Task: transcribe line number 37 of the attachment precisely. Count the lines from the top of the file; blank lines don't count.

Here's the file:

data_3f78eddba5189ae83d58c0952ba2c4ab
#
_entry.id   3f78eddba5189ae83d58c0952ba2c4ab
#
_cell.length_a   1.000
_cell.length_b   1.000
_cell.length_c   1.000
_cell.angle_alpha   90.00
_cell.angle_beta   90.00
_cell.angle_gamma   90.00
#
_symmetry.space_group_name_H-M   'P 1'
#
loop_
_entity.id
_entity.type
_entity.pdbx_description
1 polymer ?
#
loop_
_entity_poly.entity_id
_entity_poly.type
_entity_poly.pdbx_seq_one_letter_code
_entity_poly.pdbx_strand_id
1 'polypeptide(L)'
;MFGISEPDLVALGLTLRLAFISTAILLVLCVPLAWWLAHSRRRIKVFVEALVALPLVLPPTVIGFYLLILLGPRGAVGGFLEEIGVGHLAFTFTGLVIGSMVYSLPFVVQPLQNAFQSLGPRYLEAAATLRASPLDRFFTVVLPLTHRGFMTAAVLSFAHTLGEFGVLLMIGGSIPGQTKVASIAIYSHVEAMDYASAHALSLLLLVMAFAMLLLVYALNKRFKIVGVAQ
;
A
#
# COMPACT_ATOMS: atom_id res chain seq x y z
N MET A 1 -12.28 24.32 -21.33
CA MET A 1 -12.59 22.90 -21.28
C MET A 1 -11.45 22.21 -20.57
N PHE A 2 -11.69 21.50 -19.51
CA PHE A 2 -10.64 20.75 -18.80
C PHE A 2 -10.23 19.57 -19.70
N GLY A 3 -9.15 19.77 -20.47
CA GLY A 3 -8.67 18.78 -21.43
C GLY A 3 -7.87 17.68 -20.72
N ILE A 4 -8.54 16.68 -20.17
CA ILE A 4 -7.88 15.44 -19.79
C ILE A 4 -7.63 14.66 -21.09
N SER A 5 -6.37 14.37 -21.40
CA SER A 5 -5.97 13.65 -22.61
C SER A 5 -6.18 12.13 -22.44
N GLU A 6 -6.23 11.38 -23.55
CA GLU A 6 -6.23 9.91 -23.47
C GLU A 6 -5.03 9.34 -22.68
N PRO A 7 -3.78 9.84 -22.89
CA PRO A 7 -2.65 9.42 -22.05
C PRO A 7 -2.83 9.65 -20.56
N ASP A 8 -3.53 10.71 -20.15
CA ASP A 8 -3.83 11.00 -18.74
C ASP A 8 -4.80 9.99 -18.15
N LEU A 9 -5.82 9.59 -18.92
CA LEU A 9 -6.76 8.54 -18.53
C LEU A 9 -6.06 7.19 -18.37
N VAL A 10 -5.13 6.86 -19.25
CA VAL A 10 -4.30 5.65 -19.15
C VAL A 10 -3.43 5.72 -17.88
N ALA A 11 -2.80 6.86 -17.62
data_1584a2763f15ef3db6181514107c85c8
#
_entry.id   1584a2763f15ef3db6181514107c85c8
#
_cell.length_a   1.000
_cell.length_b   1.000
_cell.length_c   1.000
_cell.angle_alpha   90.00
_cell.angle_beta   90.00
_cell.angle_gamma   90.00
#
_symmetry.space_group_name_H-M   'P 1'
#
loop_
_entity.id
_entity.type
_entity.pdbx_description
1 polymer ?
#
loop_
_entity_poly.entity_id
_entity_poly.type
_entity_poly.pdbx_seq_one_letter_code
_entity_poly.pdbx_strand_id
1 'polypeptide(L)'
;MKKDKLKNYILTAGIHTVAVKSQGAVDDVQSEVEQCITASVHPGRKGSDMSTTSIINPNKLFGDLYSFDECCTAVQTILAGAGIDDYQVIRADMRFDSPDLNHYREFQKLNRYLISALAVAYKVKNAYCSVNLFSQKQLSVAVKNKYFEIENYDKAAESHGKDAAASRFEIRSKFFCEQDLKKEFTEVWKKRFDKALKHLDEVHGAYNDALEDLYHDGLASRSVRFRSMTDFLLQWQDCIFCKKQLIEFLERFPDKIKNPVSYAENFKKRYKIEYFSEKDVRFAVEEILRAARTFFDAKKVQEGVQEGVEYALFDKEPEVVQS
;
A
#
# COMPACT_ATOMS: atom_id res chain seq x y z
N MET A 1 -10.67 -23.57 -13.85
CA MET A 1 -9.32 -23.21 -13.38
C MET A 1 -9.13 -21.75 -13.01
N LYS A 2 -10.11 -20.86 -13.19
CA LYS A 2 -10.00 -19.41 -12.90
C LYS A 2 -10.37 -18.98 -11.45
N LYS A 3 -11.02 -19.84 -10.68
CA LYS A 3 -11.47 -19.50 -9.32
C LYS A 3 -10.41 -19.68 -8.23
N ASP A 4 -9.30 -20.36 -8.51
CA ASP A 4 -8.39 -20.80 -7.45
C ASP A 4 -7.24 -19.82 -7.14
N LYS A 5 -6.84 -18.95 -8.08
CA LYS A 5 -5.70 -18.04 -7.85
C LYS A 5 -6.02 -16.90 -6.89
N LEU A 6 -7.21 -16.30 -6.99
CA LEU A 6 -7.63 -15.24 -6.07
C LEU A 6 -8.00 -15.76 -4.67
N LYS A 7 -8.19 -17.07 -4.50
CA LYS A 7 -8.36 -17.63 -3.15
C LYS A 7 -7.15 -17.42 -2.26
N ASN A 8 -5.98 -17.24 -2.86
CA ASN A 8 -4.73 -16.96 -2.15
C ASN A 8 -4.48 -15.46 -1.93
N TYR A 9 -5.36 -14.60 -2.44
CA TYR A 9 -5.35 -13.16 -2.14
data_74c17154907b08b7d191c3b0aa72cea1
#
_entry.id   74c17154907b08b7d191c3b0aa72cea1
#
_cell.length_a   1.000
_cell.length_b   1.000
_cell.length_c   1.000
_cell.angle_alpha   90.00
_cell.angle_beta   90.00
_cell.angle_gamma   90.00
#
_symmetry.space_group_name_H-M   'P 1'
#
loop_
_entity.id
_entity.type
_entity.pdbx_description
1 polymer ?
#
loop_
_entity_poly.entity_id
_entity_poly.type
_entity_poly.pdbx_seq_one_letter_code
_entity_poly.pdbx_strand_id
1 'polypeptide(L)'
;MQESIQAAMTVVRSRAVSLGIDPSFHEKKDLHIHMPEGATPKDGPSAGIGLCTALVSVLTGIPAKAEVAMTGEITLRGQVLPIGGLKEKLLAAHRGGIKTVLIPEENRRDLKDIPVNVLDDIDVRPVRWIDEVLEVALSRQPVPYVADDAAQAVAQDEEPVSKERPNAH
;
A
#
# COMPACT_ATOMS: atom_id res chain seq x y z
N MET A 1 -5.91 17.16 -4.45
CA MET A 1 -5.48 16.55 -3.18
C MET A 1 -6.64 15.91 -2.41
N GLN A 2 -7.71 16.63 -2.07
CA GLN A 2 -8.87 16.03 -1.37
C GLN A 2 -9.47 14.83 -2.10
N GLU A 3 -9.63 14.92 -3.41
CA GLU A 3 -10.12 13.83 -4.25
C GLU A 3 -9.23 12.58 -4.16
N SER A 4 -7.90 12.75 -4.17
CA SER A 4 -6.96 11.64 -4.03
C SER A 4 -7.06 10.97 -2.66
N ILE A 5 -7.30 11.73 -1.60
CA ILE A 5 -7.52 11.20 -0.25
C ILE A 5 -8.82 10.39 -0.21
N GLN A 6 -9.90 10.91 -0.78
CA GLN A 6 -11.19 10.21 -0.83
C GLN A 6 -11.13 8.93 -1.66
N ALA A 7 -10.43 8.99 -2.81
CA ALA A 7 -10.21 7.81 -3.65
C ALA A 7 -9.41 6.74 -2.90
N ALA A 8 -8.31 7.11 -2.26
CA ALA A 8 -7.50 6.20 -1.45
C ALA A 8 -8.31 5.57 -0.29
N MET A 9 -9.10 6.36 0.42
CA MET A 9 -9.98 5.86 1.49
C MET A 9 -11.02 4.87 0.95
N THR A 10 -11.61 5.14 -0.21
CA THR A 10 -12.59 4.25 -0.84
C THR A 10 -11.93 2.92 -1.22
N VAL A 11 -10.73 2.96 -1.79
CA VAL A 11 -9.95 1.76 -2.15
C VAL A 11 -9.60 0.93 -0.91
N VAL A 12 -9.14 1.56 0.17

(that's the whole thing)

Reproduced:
N GLY A 3 -9.15 19.77 -20.47